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MATC Hosts 2nd Annual Scholars Program Conference

by Aaron Mack

(left to right) Allen Wills, Breana Payne, Tatianna Bonds, Dr. Judy Perkins, and Stefanie Neal at a panel session featuring graduate student success stories.

Attendees were greeted with a welcome breakfast at the Whittier Research Center on UNL campus in Lincoln, NE.

Students attending the closing dinner at the Grand Manse in Lincoln.

In the fall of 2012, MATC hosted the second annual Scholars Program Conference at the Whittier Research Center on the University of Nebraska-Lincoln campus. The goal of the conference is to provide an opportunity for college students traditionally underrepresented in science, technology, engineering, and math (STEM) graduate programs to learn about the opportunities present through a graduate-level education, as well as the process of applying for and transitioning into grad school. Historically, racial and ethnic minority groups and females represent only a small portion of students pursuing doctoral engineering degrees. The Scholars Program is designed to address potential obstacles to pursuing a graduate-level education that are unique to underrepresented students pursuing STEM careers.

The Scholars program was originally developed by Drs. Stephanie Adams and Laurence Rilett, currently of Virginia Tech University and the University of Nebraska-Lincoln, respectively. Drs. Judy Perkins of Prairie View A&M University and Erick Jones of the University of Texas at Arlington later became collaborators on the project. The program is part of an ongoing outreach effort by MATC to enhance student opportunity and educational awareness.

“The goal was to fill a gap in terms of preparation and exposure to all the graduate opportunities that are available to minority students,” said Dr. Perkins. “We didn’t see that there was such a program that existed…and that would do it in a very specialized way, and a personable way.”

“There is a national need for educating students in these areas,” remarked Dr. Jones. “A lot of undergraduates get their degrees in engineering in the STEM fields. The challenge is that once they graduate, because they’re smart people, companies will hire them on, but not in STEM jobs. Research suggests that if you get your graduate degree in STEM fields, you’re more than likely to work in those STEM fields. [The program] is a real opportunity to talk to students who are in the time between their junior year and graduatation, and identifying that, if you want to continue in a STEM field, to be competitive, you probably should go to graduate school.”

Students at the conference attended a series of targeted skill-building and motivational sessions, keynote addresses, and informational discussions led by a diverse team of science and engineering faculty from minority serving institutions across the country and Region VII partnering universities. Participating faculty members were selected for their extensive research experience and their desire to work with underrepresented students. The faculty also represented a wide range of career interests. Examples of conference session themes included, “Why Graduate School?”; “Choosing a Graduate Program: Making a Short List”; and “Understanding Funding and Budgeting Finances.”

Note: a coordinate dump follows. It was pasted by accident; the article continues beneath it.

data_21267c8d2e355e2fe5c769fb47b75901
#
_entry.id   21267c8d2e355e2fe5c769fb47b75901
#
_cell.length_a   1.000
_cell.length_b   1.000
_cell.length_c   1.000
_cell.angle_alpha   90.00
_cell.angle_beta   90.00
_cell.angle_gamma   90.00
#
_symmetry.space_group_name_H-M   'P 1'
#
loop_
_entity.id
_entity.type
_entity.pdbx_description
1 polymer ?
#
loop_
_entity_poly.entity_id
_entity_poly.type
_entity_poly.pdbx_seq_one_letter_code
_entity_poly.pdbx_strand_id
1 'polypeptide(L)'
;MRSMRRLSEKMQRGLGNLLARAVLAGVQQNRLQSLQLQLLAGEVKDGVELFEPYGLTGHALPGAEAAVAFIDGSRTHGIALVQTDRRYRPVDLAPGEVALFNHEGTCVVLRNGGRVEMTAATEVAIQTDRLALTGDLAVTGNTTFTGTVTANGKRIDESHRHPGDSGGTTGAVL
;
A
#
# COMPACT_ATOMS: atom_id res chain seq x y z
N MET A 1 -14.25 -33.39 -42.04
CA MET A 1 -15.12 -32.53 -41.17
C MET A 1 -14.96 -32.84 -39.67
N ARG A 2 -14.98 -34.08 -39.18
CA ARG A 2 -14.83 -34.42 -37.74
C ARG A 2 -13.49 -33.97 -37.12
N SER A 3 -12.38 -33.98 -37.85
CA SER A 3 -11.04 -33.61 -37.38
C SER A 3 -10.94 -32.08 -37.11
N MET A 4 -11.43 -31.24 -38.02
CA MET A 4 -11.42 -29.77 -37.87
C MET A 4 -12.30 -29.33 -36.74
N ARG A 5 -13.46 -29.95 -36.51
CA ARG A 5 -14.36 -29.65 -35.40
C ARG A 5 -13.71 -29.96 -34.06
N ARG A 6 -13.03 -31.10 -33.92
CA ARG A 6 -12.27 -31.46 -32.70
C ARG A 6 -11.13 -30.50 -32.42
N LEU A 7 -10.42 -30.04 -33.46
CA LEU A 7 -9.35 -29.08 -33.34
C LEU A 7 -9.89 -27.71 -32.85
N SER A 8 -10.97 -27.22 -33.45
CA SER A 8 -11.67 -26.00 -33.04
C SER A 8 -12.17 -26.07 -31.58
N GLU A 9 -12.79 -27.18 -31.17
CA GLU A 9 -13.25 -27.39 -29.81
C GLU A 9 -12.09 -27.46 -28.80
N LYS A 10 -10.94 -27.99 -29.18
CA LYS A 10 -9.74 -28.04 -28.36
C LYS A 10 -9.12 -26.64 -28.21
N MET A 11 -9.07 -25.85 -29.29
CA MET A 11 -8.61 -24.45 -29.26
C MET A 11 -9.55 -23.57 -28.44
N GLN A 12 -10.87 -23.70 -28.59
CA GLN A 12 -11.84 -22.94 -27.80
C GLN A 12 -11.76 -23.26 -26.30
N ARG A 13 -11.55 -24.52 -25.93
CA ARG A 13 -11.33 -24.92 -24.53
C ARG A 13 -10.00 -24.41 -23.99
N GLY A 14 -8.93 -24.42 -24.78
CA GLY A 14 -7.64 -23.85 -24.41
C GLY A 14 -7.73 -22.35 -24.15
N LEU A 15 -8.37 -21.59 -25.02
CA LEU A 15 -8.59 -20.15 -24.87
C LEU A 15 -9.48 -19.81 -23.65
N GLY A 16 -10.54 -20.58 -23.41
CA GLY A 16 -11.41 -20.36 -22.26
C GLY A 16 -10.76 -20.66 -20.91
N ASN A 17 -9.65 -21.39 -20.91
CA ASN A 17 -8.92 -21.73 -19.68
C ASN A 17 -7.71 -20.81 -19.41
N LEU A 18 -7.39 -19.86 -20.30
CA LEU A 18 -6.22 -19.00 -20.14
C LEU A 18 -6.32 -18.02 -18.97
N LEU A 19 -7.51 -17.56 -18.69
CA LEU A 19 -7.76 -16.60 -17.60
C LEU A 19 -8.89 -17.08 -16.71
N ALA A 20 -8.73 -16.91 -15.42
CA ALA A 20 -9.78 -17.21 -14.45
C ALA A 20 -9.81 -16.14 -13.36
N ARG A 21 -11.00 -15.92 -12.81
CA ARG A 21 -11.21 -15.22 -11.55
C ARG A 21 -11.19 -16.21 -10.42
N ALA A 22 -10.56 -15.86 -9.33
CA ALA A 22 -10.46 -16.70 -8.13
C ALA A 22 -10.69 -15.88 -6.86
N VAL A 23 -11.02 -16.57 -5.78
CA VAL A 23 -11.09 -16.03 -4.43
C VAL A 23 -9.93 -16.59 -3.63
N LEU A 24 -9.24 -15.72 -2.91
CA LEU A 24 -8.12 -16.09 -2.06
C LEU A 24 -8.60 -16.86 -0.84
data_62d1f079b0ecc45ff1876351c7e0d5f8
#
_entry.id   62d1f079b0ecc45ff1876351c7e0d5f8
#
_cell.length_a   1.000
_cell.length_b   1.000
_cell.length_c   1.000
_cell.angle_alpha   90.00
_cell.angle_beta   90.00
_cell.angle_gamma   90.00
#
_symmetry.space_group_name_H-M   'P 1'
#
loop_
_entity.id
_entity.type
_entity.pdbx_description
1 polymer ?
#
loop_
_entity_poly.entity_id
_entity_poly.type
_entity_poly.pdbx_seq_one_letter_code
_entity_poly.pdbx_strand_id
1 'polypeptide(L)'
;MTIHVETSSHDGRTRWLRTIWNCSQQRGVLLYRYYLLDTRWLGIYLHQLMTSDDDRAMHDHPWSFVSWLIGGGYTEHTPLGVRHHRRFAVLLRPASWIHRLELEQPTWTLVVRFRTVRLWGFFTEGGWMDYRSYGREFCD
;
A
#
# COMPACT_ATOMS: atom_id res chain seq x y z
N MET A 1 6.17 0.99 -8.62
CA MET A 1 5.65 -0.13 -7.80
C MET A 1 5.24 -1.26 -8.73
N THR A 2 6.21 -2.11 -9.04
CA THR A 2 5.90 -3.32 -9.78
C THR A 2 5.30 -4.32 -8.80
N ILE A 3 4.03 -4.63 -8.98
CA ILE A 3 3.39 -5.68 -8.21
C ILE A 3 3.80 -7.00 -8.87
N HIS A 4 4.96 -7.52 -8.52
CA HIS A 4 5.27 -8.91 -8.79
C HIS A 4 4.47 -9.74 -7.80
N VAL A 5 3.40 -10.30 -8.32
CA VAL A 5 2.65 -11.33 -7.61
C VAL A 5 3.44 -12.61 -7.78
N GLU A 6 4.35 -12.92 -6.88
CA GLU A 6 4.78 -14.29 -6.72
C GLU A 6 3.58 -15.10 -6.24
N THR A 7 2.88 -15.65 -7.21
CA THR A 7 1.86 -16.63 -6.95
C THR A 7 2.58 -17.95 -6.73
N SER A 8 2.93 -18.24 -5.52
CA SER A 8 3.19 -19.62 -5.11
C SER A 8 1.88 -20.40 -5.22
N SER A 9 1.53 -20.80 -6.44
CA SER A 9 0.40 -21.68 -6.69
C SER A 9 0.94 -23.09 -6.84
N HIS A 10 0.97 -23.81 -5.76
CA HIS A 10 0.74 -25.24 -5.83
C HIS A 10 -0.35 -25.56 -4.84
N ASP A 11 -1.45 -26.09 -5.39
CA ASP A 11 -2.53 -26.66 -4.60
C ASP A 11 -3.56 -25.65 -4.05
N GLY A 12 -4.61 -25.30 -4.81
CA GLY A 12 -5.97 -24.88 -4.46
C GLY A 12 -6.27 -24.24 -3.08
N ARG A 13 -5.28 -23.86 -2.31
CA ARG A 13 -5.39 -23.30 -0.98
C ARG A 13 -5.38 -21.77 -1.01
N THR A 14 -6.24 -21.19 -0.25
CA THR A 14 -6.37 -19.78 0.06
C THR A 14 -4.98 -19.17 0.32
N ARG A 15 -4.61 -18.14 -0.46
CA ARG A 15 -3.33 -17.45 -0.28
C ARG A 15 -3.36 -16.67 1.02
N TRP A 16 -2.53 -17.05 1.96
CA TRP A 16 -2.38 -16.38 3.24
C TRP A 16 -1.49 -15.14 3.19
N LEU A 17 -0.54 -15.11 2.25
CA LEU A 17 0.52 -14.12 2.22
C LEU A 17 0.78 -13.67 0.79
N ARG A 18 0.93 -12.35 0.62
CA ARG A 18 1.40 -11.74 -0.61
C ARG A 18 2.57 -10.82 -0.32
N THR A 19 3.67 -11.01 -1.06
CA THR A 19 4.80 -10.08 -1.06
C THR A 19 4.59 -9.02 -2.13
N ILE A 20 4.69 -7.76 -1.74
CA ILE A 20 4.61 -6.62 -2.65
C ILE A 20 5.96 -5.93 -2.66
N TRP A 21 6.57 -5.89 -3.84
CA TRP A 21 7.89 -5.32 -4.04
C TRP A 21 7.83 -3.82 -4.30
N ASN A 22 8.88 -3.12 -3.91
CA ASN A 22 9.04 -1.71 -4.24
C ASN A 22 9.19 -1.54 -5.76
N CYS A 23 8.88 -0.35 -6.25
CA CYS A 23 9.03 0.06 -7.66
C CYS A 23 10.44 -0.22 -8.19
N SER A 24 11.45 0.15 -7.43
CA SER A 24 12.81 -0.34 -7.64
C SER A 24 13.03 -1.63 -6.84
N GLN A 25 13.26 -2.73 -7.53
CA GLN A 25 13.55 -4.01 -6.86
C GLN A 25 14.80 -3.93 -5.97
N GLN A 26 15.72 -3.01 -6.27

Keynote speakers selected for their notable career accomplishments in research and higher education also showcased their personal narratives to offer guidance to students thinking about pursuing graduate degrees. This year’s keynote speakers included Dr. Louis A. Vazquez of New Mexico State University, Dr. Karen Butler-Purry of Texas A&M University, and Dr. Howard G. Adams of H.G. Adams and Associates, Inc.

A select panel of outstanding graduate students also discussed their own experiences involving the process of transitioning from undergraduate to graduate programs.

During the conference, student reactions to the material and proceedings were collected via surveys and personal interviews during daily “town hall” sessions, as part of an effort to continually evaluate and improve the program’s effectiveness. Reactions from the 32 conference participants were later quantitatively assessed by the University of Nebraska-Lincoln’s Bureau of Sociological Research.

The results showed statistically significant improvements in participants’ pre- to post-survey mean scores in variables such as plans to attend graduate school, understanding of the application process for graduate programs, expectations held by graduate programs, how graduate school will differ from undergrad, how to find an institution that is the best fit for their personal interests and career plans, how to choose a faculty mentor, and funding opportunities and budgeting while in school. Overall, the program had a definite measurable impact for the 32 students who attended.

MATC plans to expand the Scholars Program Conference in the future. The next Scholars Program Conference will occur in 2013, when students will be invited from Haskell Indian Nations University. Program coordinators will also continue the evaluation of student responses in order to continually improve the program. To facilitate the goal of reaching out to as many students as possible, the conference presentations and video highlights are available online. You can view the material by clicking here (youtube) and here (vimeo).